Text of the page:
Published April 30, 2013

Shelia Shares....
"The Convoy"

Each Mother's Day afternoon is the annual truck convoy in Lancaster County. I've heard about it for years, but since we normally had a lunch commitment, we'd never been able to check it out. One year, with a free afternoon, we decided to find out what the big deal was.

We parked on a bridge overlooking Route 222 and carefully slid down the embankment to a better vantage point under the bridge. We weren't alone on the major highway. People sat in their cars, on lawn chairs along the road or on tailgates of trucks (which some kind gentleman offered for our use).

All types of people came to view the convoy. It was interesting to see the Amish families there with their picnic baskets and coolers making it a real family affair. What an excitement in the air!

The convoy is sponsored by Make A Wish Foundation which grants wishes to children who are terminally ill. Truckers pay a registration fee to participate in the "Make A Wish" truck convoy from Lancaster to Ephrata and back (about 15 miles each way). Trucks participating are required to be spotless. Even with the fee and requirements, there are many more trucks than there are Make A Wish children.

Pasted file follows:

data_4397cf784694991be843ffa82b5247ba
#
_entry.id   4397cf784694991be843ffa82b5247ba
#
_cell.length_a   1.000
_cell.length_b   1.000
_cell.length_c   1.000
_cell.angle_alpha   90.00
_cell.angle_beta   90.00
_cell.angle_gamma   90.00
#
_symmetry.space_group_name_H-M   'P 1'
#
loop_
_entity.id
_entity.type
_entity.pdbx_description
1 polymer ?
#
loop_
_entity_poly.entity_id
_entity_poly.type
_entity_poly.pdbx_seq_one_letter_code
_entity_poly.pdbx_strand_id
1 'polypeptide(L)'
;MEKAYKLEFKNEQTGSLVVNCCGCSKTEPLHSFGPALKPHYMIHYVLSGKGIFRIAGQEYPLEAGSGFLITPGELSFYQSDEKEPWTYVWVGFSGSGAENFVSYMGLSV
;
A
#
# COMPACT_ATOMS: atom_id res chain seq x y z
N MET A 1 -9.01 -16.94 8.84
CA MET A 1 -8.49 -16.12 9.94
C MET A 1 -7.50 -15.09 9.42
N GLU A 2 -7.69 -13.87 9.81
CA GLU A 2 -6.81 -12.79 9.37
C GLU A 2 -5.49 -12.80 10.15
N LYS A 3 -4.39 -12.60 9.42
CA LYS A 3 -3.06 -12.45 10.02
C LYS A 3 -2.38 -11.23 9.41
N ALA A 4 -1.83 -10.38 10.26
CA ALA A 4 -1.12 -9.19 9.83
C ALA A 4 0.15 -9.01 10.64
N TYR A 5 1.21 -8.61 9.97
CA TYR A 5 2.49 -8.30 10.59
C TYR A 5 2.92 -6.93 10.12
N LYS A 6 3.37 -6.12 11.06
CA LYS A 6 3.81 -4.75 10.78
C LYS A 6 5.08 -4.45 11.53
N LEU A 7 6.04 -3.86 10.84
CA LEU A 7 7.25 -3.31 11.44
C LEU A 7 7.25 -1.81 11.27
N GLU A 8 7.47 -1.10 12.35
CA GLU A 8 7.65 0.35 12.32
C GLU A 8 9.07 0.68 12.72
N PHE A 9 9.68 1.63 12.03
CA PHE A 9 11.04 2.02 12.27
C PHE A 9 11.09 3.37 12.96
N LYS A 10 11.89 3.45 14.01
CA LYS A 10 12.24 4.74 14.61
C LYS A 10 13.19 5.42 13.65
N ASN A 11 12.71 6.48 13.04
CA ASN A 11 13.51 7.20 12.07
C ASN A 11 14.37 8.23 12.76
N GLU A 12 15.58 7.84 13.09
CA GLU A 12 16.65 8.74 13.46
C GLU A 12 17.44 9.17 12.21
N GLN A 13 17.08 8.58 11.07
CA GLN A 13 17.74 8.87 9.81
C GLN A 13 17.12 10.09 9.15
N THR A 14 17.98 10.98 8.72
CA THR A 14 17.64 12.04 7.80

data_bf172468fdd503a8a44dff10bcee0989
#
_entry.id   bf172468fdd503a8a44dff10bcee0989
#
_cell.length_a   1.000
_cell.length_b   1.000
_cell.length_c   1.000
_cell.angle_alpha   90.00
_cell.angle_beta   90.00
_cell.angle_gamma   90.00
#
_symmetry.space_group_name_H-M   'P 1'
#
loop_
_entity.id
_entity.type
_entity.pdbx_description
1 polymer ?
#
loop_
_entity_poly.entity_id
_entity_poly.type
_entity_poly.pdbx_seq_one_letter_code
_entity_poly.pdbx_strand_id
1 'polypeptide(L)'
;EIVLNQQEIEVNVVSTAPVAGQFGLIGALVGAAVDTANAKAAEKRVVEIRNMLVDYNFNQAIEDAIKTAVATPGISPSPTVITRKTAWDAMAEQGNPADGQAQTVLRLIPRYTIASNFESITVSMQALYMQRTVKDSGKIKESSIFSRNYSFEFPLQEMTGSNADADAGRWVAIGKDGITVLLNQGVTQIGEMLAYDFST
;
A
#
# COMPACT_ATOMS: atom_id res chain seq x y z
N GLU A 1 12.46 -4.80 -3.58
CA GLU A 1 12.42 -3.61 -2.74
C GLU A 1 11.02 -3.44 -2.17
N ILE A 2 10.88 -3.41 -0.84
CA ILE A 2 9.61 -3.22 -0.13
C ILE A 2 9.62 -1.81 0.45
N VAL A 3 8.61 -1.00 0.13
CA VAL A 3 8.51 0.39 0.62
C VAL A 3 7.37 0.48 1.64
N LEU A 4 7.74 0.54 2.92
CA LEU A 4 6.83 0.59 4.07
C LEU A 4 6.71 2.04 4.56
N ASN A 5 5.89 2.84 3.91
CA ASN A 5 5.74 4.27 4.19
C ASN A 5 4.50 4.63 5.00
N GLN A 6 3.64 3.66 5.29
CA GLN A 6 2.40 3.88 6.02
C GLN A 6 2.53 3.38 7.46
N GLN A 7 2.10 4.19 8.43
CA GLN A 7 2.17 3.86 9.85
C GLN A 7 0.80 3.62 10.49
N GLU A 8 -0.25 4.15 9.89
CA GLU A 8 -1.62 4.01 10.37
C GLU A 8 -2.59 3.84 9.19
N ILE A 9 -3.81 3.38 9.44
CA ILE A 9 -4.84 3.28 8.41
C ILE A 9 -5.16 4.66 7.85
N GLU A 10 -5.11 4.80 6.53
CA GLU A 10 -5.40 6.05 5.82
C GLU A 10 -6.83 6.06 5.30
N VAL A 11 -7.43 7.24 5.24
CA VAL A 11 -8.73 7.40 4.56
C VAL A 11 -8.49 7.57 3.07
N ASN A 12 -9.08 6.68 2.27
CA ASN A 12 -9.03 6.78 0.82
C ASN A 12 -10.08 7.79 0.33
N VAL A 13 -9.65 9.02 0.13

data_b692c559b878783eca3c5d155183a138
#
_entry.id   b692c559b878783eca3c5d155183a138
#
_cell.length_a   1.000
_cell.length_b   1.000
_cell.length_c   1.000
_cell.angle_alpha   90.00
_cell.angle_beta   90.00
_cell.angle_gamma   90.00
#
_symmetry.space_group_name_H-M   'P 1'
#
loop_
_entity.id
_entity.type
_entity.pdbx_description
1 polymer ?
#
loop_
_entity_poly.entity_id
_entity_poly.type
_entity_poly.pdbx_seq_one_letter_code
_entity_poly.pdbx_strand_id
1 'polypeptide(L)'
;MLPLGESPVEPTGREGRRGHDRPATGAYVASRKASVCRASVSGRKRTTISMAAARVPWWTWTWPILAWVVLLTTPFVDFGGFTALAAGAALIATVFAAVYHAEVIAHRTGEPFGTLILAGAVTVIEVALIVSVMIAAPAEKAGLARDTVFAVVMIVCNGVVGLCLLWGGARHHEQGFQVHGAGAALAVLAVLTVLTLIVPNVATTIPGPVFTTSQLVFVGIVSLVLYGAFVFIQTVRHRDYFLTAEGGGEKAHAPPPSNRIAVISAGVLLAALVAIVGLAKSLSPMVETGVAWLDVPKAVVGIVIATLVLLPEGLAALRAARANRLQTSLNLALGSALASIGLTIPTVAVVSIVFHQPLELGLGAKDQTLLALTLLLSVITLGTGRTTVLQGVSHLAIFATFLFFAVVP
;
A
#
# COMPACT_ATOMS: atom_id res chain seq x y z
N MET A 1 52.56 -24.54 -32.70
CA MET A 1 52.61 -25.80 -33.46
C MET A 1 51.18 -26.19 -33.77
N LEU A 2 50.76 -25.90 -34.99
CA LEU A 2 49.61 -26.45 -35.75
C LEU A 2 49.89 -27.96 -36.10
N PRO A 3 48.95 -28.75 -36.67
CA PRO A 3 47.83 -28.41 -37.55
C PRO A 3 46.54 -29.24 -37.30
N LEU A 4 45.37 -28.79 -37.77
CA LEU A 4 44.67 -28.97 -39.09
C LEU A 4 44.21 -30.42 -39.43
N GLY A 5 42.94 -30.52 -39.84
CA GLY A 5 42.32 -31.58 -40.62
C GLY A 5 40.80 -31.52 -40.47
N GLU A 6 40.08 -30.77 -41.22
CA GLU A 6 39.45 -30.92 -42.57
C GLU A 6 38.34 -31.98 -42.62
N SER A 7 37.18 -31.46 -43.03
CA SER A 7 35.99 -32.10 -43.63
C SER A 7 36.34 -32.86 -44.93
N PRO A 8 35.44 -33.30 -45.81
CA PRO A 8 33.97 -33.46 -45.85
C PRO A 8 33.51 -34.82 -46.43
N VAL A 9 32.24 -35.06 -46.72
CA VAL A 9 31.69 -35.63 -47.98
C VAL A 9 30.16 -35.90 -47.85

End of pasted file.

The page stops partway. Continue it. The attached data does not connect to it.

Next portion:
We waited patiently. First in the procession was a police car with its siren going.

Then came the trucks — hundreds of trucks. Horns blew — and blew — and blew. I was surprised that truckers would continue to honk their horns so annoyingly — until I realized that many of the trucks' horns were actually being honked by the Make A Wish children. Some children were far more interested in honking the horns than they were in waving to all the watchers.

Some children looked happy and healthy. Perhaps their treatments were progressing well. Others were bald probably as a result of the chemotherapy. Some looked weak — some too weak to wave.

One of the saddest sights was the trucks with a sign on the front, "In memory of ...." Those were the trucks where last year's child didn't make it this year. Often in those trucks was an adult who could have been a grieving parent. It would take a pretty hard person not to tear up at the sight.

I didn't start counting with the first truck, but even so I counted over 350 trucks. The convoy ended with ambulances and emergency vehicles, all with sirens and horns blaring. It was an unforgettable sight and one that reminded me of all our many blessings.

If you are in Lancaster County (PA) over Mother's Day be sure to take in the big Make A Wish Truck Convoy. It is a sight you won't soon forget. Your heart will be touched.

- Shelia

PS:  Here's the official site with more info about the convoy.  Here's a video from last year.  And a longer roadside view here.

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